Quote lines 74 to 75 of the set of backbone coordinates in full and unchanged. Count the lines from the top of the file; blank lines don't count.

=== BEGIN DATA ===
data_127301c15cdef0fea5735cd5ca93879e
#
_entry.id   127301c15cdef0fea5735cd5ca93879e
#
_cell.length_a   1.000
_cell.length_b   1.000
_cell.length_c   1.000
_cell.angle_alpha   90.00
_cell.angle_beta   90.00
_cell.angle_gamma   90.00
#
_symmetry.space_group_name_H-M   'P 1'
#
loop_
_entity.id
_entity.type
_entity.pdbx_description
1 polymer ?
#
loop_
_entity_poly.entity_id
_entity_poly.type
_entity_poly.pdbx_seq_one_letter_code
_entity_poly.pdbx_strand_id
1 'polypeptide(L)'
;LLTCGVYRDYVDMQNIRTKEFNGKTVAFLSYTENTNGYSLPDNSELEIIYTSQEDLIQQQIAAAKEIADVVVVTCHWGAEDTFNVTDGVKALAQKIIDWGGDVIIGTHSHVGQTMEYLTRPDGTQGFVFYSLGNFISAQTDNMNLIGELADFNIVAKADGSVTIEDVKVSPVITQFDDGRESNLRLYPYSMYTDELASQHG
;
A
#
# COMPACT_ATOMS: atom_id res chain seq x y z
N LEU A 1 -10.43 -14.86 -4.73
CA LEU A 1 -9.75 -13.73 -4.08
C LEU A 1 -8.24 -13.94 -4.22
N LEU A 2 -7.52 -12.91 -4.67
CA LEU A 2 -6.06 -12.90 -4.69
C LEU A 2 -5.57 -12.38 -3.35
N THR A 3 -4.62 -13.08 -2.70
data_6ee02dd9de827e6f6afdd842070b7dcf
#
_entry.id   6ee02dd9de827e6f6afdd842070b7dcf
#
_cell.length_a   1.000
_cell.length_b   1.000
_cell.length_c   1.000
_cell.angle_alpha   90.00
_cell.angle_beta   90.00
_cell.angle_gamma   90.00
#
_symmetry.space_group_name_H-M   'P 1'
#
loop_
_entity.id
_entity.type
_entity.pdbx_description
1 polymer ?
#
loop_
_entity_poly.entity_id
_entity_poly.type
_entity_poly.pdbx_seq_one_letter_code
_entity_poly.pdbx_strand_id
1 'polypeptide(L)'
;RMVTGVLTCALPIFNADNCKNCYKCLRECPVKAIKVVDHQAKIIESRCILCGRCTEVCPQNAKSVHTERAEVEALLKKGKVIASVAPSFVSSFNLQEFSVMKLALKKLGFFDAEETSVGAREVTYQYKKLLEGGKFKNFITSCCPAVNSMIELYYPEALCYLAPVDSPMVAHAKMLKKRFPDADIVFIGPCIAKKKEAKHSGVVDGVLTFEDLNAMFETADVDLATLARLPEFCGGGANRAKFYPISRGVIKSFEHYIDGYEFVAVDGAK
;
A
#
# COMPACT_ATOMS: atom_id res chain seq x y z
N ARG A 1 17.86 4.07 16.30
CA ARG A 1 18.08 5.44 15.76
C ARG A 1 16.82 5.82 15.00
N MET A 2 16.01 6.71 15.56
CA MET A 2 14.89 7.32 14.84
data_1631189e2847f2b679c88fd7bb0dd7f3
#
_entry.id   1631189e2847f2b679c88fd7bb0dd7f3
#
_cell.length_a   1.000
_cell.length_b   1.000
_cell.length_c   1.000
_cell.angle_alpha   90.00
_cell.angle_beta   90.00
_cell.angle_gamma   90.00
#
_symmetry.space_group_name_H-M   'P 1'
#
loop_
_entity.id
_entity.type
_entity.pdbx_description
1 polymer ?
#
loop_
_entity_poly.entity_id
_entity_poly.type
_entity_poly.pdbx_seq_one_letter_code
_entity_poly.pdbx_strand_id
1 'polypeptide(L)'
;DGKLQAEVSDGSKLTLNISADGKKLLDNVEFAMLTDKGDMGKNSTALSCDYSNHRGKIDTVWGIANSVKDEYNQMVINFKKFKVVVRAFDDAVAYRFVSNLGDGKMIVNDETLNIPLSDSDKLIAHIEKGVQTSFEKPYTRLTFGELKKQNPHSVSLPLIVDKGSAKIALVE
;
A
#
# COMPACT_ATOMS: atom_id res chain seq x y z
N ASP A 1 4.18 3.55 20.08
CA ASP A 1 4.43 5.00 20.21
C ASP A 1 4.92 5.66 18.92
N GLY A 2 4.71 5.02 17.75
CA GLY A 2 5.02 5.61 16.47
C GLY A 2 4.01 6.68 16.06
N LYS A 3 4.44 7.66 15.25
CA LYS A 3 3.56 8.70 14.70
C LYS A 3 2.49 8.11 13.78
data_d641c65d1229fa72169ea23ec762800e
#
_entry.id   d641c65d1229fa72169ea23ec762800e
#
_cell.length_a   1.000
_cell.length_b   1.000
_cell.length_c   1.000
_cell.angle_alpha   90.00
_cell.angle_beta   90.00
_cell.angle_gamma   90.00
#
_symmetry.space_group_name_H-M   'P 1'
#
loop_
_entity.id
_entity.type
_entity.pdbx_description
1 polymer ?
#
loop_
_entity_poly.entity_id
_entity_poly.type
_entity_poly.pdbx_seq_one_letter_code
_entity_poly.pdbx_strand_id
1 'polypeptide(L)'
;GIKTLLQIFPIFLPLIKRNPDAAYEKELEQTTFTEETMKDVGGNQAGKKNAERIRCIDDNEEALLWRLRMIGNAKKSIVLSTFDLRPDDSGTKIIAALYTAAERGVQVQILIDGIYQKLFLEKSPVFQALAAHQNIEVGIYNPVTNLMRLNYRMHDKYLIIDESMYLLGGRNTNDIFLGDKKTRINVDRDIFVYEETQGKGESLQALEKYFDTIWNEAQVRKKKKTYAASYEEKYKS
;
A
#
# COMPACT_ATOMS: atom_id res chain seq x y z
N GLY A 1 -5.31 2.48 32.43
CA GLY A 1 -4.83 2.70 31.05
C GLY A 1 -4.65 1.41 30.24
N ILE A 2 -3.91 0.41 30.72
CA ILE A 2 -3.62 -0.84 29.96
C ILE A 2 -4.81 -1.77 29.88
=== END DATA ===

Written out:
#
_entry.id   1631189e2847f2b679c88fd7bb0dd7f3